Earlier this spring, the Sentencing Commission conducted hearings on the propriety of reducing the guidelines for fraud cases and generally reevaluating the impact that “loss” should play in setting the base offense level. In response, the U.S. Justice Department has come out broadly against a series of proposals that would cut prison time for white-collar criminals. The department’s views marked a potential setback for the proposals, which defense lawyers had already criticized for being too moderate.
The department objected to a proposal to adjust victim losses for inflation for the first time since 1987. Losses directly influence recommended prison term lengths, and the move would reduce fraud sentences by 26 % on average. The Justice Department also objected to a proposal to shift the emphasis in calculating sentences for stock fraud cases to financial gains instead of investor losses, a change that could reduce the amount of prison time some executives would face. The department’s position came amid continuing debate over whether changes to the guidelines are necessary to address what even some judges have said are overly harsh recommended punishments for fraud offenders.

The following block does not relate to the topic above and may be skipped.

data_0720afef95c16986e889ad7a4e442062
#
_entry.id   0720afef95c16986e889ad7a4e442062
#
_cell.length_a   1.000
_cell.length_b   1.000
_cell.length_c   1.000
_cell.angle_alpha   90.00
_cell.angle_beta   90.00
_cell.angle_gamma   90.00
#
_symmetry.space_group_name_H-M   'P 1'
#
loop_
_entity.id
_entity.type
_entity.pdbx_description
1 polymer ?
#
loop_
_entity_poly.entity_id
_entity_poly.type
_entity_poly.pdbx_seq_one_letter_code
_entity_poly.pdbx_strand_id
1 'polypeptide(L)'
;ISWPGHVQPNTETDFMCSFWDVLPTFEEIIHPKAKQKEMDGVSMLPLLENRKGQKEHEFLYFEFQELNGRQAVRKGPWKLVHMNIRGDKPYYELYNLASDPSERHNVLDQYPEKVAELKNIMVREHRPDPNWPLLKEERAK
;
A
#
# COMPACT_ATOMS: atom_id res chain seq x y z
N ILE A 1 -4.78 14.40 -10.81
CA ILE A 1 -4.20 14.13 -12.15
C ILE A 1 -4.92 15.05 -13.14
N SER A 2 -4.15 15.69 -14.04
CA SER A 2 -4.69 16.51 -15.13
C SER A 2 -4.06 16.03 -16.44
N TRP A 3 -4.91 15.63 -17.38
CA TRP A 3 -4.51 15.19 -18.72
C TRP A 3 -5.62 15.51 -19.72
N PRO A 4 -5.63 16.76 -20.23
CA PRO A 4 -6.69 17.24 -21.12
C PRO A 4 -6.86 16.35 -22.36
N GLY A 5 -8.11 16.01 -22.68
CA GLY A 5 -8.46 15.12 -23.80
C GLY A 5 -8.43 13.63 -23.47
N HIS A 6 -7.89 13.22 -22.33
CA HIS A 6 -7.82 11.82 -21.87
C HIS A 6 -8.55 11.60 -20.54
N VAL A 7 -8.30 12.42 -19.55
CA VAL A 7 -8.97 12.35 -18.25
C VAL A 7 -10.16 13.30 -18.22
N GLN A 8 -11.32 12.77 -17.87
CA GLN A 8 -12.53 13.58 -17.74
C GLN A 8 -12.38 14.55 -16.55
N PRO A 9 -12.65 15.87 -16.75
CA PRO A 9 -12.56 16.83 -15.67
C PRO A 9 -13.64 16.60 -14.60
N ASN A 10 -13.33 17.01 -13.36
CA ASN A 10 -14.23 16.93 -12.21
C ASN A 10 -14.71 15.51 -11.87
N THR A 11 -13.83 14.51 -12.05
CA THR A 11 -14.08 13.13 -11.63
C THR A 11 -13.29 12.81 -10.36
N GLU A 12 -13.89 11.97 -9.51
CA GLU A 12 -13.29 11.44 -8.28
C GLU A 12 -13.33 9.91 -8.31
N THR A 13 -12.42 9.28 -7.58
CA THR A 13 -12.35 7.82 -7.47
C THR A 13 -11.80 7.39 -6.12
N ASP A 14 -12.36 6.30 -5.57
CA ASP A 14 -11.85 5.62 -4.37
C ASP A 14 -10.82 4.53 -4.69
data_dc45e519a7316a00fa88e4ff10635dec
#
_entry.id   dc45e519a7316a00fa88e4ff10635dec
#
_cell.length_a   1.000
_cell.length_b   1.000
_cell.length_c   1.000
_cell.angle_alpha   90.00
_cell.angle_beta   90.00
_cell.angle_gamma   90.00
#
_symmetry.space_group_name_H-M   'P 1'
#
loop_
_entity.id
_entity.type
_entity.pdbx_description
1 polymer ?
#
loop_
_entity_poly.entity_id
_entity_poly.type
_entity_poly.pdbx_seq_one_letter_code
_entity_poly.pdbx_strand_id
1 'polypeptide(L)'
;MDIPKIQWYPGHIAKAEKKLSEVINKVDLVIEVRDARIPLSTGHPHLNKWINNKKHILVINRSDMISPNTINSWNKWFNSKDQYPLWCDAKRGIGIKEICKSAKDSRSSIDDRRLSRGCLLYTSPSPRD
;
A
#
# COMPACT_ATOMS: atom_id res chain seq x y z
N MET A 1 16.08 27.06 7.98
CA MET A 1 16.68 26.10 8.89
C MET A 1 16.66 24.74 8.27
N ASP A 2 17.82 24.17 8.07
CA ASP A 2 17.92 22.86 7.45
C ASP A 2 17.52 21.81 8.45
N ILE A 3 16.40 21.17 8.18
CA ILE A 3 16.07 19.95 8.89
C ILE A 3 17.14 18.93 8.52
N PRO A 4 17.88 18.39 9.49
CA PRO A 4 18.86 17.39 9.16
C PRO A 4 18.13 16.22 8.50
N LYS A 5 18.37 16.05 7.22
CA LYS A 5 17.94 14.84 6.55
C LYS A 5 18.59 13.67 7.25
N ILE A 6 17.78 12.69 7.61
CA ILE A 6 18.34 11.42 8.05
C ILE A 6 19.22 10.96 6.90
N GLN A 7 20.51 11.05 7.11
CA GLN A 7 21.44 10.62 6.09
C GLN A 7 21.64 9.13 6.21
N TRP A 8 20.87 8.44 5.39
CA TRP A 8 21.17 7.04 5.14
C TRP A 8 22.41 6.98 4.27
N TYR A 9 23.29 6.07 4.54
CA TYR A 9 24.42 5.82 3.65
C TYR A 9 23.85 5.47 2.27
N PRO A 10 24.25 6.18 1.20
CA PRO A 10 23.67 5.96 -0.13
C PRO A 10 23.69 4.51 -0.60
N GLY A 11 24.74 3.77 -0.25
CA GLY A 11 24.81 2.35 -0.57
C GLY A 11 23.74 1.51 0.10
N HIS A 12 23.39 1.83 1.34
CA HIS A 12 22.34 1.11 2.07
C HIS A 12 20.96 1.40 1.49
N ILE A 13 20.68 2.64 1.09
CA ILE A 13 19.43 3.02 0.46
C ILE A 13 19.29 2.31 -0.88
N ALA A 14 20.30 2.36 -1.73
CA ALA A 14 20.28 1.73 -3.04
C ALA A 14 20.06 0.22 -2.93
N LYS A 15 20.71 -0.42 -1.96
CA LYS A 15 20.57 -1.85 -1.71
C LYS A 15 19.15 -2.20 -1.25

Fraud offenses constitute the third largest type of federal crime in America, behind only immigration and drugs cases. Over the last decade, average prison sentences for fraud have lengthened three-fold, the commission said. But after the U.S. Supreme Court declared the guidelines advisory in 2005, judges increasingly gave shorter terms than what the commission recommended. In 2012, the average fraud sentence was 22 months, compared to the 29-month minimum recommended, the commission said.
Critics say the data shows many judges view the guidelines as overly-driven by victim losses, at times resulting in potential life sentences in cases like stock frauds with high-dollar amounts.
The commission’s proposals, released in January, were viewed as too moderate by groups like the American Bar Association, which had pushed for broader revision de-emphasizing the influence losses have not just in cases involving the stock market but also for other frauds, such as in mortgages and healthcare. Still, the commission said its proposal to adjust the loss calculations for inflation would itself reduce sentence lengths.